After Tucker and Fattori checked, Dannenmann bet $3,000. Since Tucker only had $2,100 left, he called. 'I'm almost out, so I've got to try to be in the game,' he said.
 
Fattori eyeballed a difficult chip onto a two-tiered green. 'It's four-to-one to try to get it up and down,' he grumbled. He called.
 
Tucker chipped to within 10 feet, Dannenmann putted to within four.
 
Fattori chipped onto the slope and watched his ball roll away into the recesses of the lower tier. 'Fold,' he said, picking up his ball in disgust. Because he'd pushed all-in, Tucker had to make the putt.
 
He missed, and Dannenmann sank his to win the pot.
 
After shaking hands with the group, Tucker headed home. Dannenmann offered a consolation: 'You come to Vegas, we're partying all night.'
 
On the opening day's final hole with only Dannenmann and Rodas left -- good golf and good luck came into play.
 
With a $12,800 ante and only $13,600 left, Dannenmann hit his ball into the water on the challenging par-5 second hole (play extends beyond 18 holes if no one has won the round). Rodas landed in the rough off the tee and pushed all-in, which Dannenmann had to call.
 
Rodas' third shot went through the green and headed precariously toward the reeds of a green-side water hazard before an extra tall tuft of grass kept the ball from going in the drink. After Dannenmann hit his next shot into the water again, Dannenmann conceded the hole, the match and the $10,000 entry fee. 'He's the better player,' he said.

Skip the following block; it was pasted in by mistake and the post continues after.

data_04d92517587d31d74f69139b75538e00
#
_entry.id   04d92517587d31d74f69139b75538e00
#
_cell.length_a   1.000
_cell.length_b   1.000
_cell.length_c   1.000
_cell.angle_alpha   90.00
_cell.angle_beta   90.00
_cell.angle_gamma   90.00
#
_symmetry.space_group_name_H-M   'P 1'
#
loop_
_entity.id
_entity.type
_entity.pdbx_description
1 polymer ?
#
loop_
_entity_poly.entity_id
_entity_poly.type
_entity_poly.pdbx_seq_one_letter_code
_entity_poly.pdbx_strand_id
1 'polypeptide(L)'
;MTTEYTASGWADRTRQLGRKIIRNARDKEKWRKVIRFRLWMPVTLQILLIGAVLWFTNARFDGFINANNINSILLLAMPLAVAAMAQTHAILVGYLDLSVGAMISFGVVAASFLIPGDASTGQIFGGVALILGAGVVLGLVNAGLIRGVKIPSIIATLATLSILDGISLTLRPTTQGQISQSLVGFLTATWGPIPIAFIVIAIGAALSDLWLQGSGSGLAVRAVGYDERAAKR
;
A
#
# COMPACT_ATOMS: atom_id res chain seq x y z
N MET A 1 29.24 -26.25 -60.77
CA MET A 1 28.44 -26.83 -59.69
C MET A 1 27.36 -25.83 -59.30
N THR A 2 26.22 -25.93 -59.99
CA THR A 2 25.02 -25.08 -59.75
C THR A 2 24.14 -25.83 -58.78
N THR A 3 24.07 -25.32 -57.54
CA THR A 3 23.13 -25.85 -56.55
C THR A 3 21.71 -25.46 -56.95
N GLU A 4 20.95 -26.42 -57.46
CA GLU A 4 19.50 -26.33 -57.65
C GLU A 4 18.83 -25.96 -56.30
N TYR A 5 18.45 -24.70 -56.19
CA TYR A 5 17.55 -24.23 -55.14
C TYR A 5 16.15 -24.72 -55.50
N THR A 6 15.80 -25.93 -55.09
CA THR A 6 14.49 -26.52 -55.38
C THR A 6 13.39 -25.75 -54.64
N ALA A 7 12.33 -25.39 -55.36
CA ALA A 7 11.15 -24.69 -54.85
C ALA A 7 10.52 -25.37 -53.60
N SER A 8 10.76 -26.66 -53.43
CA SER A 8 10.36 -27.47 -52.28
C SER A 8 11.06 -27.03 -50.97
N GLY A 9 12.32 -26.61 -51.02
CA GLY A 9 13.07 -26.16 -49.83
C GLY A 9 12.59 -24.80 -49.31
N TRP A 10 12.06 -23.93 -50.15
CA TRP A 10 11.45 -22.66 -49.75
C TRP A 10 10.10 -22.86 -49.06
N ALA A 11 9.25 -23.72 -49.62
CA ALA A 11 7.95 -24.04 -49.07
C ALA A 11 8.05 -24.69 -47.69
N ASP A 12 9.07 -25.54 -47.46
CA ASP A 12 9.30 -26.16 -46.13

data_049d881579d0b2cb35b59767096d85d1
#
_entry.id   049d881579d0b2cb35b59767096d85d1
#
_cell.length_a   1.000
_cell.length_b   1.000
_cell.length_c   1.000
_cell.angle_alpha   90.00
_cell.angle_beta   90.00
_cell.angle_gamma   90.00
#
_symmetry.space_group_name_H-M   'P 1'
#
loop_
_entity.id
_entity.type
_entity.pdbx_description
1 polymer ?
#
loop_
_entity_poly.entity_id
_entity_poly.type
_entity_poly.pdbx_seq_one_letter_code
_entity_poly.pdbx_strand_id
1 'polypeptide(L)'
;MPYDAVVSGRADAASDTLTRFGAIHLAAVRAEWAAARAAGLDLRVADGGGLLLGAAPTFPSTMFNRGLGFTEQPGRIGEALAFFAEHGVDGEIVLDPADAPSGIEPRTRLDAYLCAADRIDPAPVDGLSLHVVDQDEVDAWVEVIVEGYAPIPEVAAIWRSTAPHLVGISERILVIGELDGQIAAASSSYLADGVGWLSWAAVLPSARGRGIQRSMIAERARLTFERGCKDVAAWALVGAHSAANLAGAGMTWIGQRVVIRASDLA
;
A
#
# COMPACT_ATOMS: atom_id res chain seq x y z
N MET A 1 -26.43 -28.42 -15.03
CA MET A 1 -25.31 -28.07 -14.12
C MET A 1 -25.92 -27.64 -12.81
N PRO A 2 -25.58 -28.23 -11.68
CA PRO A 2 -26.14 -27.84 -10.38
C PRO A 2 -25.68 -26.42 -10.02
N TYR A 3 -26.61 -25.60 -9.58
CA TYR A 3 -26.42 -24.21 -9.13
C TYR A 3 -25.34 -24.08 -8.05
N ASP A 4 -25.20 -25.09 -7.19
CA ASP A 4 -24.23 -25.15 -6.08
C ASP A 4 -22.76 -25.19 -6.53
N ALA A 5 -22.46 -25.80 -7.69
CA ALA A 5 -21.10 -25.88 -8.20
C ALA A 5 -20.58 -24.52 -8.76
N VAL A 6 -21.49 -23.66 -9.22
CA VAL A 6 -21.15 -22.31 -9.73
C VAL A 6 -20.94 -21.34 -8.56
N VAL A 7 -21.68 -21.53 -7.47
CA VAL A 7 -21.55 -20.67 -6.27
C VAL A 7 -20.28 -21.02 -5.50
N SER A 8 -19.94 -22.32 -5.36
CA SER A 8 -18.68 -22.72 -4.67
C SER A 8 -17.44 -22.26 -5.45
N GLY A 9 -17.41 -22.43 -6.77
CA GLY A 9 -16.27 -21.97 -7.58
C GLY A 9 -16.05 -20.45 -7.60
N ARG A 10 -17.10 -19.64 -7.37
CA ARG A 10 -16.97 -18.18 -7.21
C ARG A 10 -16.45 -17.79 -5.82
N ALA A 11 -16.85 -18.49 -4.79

Rodas credited his late mother, who taught him the game of poker, with saving his skin. 'I've got to chalk that up to my mom's watching me now.'
 
Play continues Wednesday toward the $250,000 grand prize. The tournament is set to air on NBC Sports June 23 and 24.
 
Copyright 2007 Associated Press. All rights reserved. This material may not be published, broadcast, rewritten or redistributed.

Watch: Pros try to hit 2-yard wide fairway in Dubai

By Grill Room TeamNovember 18, 2017, 5:20 pm

While in Dubai for the DP World Tour Championship, the European Tour prestented a little challenge to Ross Fisher, Richie Ramsay, Nicolas Colsaerts and Soren Kjeldsen. On a stretch of road outside of town, the four players had to try and hit a 2-yard wide fairway. Check out the results.

Rose (65) leads Rahm, Frittelli in Dubai

By Associated PressNovember 18, 2017, 3:24 pm

DUBAI, United Arab Emirates – Justin Rose will take a one-shot lead into the final day of the season-ending Tour Championship as he attempts to win a third straight title on the European Tour and a second career Race to Dubai crown.